Celebrity dolls are a huge industry in the U.S. and Japan, and are gradually gaining in popularity here. Dolls resembling actors Bae Yong-joon, Song Seung-hun, Lee Byung-hun and the cast of MBC’s popular TV show “Infinite Challenge” are already available.

The Different Faces of Korean Heritage at the Portrait Gallery
Smithsonian Magazine

Born in 1974 in Seoul, Korea, but raised in Maryland, artist CYJO sought to explore the lives of Koreans living abroad in her breakthrough series “The KYOPO Project,” currently on view at the National Portrait Gallery. Kyopo refers to any people of ethnic Korean ancestry who live outside Korea and is a reflection of a diverse diaspora. The work consists of a collection of pictures of more than 200 people of Korean descent posed head-on, looking directly at the camera. They are both straightforward and intimate portraits ranging across professions from bankers to students, and ages from the very old to the very young. Accompanying every photo is a short autobiography. The pieces are displayed one after another, juxtaposing a variety of subjects and a wide range of experiences, all helping to define “what it means to be Korean and a citizen of the world.”

Check out our August 2011 feature story on CYJO here.

Japan Questions 9 North Korean Defectors
AP via Time.com

Japanese authorities questioned nine suspected North Korea defectors Wednesday, considering their request to be sent to South Korea after they were found in a small wooden boat off Japan’s western coast.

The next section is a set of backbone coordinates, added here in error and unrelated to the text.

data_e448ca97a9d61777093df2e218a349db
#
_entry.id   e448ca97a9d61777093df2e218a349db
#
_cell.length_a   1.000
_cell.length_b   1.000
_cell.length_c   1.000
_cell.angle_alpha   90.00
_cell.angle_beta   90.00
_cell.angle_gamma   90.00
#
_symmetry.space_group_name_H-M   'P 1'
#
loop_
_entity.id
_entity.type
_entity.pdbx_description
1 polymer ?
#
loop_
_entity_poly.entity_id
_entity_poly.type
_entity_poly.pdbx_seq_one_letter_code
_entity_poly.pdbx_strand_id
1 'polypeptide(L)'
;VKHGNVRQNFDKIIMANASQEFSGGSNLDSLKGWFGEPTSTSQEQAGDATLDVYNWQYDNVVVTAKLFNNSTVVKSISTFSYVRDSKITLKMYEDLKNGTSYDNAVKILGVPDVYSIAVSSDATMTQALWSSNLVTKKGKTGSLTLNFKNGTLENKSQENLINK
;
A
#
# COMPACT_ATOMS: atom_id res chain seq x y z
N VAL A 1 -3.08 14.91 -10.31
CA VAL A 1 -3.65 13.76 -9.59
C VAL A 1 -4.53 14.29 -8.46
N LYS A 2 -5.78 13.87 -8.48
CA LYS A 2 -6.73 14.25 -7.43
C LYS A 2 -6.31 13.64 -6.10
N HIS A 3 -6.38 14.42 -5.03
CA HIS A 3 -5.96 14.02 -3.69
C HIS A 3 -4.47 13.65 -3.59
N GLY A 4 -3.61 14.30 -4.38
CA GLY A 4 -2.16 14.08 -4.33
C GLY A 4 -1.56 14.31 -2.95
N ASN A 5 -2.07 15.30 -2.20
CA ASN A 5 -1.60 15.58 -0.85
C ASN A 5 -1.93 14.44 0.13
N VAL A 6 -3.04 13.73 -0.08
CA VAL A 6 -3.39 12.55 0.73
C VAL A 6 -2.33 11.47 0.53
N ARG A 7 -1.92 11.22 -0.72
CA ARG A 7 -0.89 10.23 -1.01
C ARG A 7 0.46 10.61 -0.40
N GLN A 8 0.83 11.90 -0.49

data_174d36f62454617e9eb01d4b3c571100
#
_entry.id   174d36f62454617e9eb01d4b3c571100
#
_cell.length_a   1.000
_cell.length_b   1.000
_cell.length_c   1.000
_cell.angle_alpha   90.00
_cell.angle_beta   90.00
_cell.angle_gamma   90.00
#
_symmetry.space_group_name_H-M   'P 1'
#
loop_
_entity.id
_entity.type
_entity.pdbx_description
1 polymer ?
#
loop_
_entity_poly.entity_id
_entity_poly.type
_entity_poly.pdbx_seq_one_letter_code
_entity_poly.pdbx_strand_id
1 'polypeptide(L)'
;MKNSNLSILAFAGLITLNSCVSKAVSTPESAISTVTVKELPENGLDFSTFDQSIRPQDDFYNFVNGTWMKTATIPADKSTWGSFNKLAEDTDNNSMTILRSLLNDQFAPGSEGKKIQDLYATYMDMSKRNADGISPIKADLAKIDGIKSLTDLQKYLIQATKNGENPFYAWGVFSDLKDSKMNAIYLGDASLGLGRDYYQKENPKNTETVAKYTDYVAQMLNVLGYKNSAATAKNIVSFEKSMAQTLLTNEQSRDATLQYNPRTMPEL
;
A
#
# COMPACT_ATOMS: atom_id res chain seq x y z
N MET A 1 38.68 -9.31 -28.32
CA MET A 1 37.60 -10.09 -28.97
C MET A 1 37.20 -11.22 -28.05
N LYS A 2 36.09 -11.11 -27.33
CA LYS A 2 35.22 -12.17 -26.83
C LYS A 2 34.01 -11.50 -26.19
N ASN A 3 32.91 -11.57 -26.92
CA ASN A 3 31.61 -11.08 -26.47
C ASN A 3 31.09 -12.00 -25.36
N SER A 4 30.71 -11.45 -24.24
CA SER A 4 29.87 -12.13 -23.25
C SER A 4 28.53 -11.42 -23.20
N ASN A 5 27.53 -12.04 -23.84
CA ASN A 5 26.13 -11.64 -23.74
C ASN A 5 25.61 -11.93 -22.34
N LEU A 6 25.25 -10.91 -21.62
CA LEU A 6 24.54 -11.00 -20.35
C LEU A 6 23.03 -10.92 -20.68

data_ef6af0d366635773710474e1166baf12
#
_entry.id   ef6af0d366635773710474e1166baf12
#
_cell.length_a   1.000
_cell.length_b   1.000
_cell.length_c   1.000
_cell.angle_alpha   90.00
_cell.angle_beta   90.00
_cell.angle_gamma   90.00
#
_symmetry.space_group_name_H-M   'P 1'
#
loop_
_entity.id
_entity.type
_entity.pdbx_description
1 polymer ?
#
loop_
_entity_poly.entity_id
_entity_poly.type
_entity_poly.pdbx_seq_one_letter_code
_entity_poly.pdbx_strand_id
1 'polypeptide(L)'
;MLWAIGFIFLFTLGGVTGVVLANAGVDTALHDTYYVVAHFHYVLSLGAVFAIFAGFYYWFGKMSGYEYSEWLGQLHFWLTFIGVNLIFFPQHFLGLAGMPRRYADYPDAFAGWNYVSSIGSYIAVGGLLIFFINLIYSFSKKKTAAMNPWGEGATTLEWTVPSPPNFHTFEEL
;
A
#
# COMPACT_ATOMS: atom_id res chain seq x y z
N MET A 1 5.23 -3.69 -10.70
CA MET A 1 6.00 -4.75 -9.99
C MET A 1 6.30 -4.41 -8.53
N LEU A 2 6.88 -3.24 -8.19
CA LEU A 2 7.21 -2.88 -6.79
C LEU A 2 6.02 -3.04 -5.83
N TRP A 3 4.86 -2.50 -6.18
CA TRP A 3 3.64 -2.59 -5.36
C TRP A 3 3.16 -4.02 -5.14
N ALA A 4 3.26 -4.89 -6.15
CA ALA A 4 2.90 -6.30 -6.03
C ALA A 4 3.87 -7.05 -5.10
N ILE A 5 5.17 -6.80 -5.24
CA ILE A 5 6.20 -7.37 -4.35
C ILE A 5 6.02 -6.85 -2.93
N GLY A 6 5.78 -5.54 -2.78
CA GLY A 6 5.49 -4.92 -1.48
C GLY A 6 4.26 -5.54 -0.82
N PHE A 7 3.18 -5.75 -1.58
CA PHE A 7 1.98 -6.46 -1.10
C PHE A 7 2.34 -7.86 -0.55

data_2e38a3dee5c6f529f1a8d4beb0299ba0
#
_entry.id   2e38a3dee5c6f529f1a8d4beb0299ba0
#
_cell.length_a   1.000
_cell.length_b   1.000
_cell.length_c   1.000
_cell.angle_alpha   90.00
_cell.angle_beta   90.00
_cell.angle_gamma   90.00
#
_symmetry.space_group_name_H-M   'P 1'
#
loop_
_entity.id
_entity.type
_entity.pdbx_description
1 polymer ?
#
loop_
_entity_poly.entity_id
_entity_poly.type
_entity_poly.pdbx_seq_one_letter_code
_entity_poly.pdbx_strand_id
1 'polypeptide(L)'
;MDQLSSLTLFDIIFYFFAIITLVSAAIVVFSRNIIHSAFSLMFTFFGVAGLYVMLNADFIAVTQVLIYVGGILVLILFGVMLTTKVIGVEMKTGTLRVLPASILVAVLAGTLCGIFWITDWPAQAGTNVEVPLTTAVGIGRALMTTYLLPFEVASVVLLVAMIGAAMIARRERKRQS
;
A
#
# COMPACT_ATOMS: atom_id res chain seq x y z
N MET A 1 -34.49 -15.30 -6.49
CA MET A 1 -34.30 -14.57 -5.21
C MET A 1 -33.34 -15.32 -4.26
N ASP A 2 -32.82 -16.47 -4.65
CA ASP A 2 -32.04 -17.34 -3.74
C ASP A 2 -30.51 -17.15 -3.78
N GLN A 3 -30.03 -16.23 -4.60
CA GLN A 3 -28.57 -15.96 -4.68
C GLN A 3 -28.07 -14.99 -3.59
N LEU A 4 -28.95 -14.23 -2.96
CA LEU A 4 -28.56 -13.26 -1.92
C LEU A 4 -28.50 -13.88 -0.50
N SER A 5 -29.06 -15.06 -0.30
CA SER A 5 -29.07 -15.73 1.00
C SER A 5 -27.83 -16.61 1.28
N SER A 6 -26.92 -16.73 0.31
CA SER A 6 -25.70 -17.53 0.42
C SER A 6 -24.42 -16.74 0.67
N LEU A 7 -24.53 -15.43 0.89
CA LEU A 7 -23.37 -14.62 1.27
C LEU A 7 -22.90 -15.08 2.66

Chief Cabinet Secretary Osamu Fujimura hinted that it was leaning toward honoring the group’s desire to be sent to South Korea.

North Korean Cruise Seeks Tourists, 8 to a Room
New York Times

It was billed as a cruise ship, but the creaking, nearly-40-year-old vessel that set sail from the remote North Korean town of Rajin had more of the trappings of a tramp steamer. With its cramped cabins and cut-rate cuisine and foul, water-deprived bathrooms, it was not about to compete anytime soon with Cunard or Carnival in the leisure industry.

Then again, it does not have to. As North Korea’s latest venture into the tourism business, it need not concern itself with rivals . The trick, as its operators conceded, will be to attract enough vacationers.

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Russia, NKorea to hold joint military exercises: general
AFP via Google News

Russia and North Korea will stage their first joint military exercises next year after agreeing to expand their ties during Kim Jong-Il’s visit to Russia last month, a general said on Tuesday.

The decision to stage the unprecedented search and rescue naval operations was reached during a late August visit to Pyongyang by Russia’s Eastern Military District commander Igor Muginov, Interfax reported.

S. Korean maestro meets N. Korea artists
AFP via Google News

A renowned South Korean conductor attended orchestra performances and met artists on a visit to Pyongyang aimed at promoting cultural exchanges and ease tensions, state media said Wednesday.

Chung Myung-Whun, who leads the Seoul Philharmonic Orchestra and also serves as as a UNICEF “goodwill ambassador,” arrived in Pyongyang on Monday with two senior Seoul orchestra officials.